The cast of the Moscow State Circus rolled up a spectacular show at the Baths Hall in Scunthorpe
The cast of the Moscow State Circus put on a spectacular evening of thrills and nail biting skills when they rolled up at Scunthorpe's Baths Hall, writes entertainment reporter, Selina Maycock.
The show saw its cast eased their way into a montage of acrobatic skills after the scene was set by the show's two clowns and a dance routine with chairs and tables.
Babushkin Sekret, is set in 1927 in Soviet Russia.
A former member of the nobility works as a desk clerk until his grandmother reveals on her deathbed that her family jewellery had been hidden from the Bolsheviks in one of the twelve chairs from the family's dining room set. Those chairs, along with all other personal property, had been expropriated by the government after the Russian Revolution.
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The desk clerk, played by Splendid Pavlik and his sidekick Klava, become treasure hunters as the Bolsheviks try to track down the chairs. The two comrades find the chair set which is put out to auction but fail to buy it and afterwards, find out the set has been split up and sold individually.
They are not alone in this quest but through the process of elimination, the two finally discover the location of the 12th and last chair, the one containing the treasure.
Along the way, you are taken through several performance zones – high ropes, skipping, juggling, magic and not forgetting the jaw-dropping roller skating round.
A talented couple showed off their high rope strengths with a routine that mystified and amazed the audience. Switching places mid-air as the couple meandered up and down the ropes, balancing their bodies in positions that you would think defied gravity. Even the lady lifting the man with her strength and balance as she took over the lead – proving that women have the inner strength to match that of man.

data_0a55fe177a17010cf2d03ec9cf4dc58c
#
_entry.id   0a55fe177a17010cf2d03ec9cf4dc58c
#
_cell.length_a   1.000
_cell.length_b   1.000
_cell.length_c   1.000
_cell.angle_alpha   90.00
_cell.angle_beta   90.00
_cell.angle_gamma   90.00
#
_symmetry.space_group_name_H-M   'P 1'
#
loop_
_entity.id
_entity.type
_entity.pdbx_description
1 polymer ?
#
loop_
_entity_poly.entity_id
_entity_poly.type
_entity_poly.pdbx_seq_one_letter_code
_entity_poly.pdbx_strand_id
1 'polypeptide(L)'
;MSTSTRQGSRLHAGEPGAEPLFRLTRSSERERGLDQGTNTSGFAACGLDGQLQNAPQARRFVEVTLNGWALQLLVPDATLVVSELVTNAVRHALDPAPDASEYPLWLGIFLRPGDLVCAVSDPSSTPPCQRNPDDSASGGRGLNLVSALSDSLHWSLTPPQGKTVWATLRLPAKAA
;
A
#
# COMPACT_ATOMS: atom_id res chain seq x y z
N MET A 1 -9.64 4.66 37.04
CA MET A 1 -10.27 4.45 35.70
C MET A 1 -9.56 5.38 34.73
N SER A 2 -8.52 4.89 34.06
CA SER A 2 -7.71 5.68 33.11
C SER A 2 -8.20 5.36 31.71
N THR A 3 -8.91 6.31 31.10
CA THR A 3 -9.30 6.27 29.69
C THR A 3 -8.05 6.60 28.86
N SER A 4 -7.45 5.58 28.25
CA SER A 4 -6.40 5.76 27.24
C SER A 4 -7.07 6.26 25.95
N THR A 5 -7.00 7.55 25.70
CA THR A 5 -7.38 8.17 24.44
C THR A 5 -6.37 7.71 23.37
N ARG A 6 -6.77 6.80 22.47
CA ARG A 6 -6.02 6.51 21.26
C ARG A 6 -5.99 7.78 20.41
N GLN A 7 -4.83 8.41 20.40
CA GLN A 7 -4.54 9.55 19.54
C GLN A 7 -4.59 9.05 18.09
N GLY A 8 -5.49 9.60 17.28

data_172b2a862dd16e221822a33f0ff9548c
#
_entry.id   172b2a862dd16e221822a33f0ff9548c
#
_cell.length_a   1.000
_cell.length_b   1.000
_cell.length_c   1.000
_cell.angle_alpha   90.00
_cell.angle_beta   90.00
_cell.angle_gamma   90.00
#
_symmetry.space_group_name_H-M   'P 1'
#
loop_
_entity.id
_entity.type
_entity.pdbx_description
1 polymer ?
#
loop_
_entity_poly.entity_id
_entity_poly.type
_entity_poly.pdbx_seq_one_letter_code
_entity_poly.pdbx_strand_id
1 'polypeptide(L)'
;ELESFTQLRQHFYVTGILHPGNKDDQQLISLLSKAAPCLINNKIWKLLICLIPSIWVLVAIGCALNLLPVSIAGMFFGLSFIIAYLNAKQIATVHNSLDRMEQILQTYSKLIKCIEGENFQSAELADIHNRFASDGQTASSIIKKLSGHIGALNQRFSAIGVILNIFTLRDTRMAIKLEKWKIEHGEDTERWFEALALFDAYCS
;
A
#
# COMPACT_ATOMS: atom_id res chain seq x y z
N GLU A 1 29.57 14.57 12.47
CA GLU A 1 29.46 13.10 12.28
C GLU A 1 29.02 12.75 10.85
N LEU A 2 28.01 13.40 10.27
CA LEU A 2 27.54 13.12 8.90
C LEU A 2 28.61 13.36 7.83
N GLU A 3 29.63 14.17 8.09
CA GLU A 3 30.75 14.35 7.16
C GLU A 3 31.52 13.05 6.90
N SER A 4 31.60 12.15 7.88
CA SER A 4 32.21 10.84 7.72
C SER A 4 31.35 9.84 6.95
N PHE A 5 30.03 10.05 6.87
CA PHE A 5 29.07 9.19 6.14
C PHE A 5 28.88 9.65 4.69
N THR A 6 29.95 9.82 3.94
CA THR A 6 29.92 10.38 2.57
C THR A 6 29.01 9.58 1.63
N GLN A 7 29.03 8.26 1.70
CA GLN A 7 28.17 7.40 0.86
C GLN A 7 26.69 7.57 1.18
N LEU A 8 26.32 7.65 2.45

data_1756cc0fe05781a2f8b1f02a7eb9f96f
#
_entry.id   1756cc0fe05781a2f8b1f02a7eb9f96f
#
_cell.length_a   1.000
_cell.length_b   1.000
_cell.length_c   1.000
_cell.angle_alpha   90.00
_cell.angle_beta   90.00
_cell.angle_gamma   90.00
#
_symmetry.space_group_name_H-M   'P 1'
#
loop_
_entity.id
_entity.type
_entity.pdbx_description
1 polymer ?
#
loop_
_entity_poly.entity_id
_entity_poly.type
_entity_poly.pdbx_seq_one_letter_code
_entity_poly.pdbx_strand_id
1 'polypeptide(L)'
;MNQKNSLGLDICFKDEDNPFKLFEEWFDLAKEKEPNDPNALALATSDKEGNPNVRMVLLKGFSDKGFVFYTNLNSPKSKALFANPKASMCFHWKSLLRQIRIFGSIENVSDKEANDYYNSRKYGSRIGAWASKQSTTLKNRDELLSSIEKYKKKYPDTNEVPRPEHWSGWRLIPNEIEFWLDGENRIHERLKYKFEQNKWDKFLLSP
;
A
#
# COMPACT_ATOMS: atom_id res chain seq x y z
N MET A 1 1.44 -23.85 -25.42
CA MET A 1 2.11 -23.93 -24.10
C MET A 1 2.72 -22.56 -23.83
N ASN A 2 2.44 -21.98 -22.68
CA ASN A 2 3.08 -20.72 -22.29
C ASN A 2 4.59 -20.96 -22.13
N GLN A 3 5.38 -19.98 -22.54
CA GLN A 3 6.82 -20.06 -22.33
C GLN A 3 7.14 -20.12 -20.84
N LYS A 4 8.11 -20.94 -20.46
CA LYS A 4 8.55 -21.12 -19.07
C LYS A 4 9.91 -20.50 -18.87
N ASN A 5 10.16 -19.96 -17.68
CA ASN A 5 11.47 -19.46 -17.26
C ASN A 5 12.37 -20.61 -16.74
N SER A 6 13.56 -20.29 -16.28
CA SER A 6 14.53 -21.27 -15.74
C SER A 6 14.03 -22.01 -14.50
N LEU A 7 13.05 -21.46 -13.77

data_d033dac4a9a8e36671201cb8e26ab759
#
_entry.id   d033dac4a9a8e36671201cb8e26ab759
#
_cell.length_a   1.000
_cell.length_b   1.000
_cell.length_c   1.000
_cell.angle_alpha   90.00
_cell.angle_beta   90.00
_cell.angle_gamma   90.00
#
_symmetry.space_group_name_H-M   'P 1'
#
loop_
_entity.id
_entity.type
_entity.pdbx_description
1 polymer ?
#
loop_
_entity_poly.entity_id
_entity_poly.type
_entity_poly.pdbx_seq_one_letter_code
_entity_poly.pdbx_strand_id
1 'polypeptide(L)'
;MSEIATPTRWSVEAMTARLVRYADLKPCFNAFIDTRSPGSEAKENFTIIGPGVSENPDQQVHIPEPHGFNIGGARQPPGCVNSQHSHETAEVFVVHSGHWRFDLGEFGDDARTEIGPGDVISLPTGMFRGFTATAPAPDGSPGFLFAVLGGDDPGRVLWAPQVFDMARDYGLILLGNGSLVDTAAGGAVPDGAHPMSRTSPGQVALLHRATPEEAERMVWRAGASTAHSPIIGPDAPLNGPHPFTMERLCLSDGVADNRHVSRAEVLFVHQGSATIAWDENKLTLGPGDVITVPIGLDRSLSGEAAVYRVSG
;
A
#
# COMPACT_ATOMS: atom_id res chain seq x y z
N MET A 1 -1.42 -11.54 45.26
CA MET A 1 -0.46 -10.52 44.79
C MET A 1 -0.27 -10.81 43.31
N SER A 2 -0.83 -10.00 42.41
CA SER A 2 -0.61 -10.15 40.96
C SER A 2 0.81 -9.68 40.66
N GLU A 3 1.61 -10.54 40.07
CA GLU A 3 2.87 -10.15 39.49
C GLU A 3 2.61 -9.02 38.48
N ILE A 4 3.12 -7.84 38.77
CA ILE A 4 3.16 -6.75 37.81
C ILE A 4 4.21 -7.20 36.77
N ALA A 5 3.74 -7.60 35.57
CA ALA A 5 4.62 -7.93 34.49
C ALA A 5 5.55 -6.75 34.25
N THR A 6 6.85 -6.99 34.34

A cute skipping sequence, took me back to my playground days, skipping solo, in twos and even the giant group skipping challenges, blew my attempts straight out of the school gate.
Using chairs to jump the ropes, and interlinking in a line or circle in small groups, a larger routine was created. The quick-acting of a duo who magically changed their outfits within seconds showed the level of precision that these artists had practiced to.
One of my favourite scenes was when the man held up an umbrella with confetti in and as he tossed the paper shreds at his fellow lady performer who was wearing a scantily clad two-piece set. But, as if by magic, when the confetti cleared she appeared wearing a floor length white glittery gown. There was the usual circus tricks of sawing a woman in two and the quick changing closet to keep the kids entertained.
And for the gymnastic fans there was a performer spinning herself suspended from a chandelier using hula-hoops to twizzle around her arms and legs while hanging upside down and there was an energetic trampoline showcase.
The highlight for me was a roller skating round, when two performers spun round fast on a surface the size of a child's paddling pool, before performing lifts, twists and nail biting stunts using just her head. Another child-hood favourite scene was the jewellery box ballerina who was more bendy than any doll that moves to allow the box lid to close. Stood on a revolving table, she effortlessly balanced and bent her way into several compositions.
Just like bending a cheese string, she got out of the position as easy as she entered the unbelievable shapes.
A tower of chairs was the stairway to the story's end. Carefully linking the wooden seats, while the performer climbed up the structure while performing balancing tricks as he led the way to the missing chair.
The Moscow State Circus had something for everyone, it never fails to amaze, wow and inspire and it is well worth spending an evening in its company.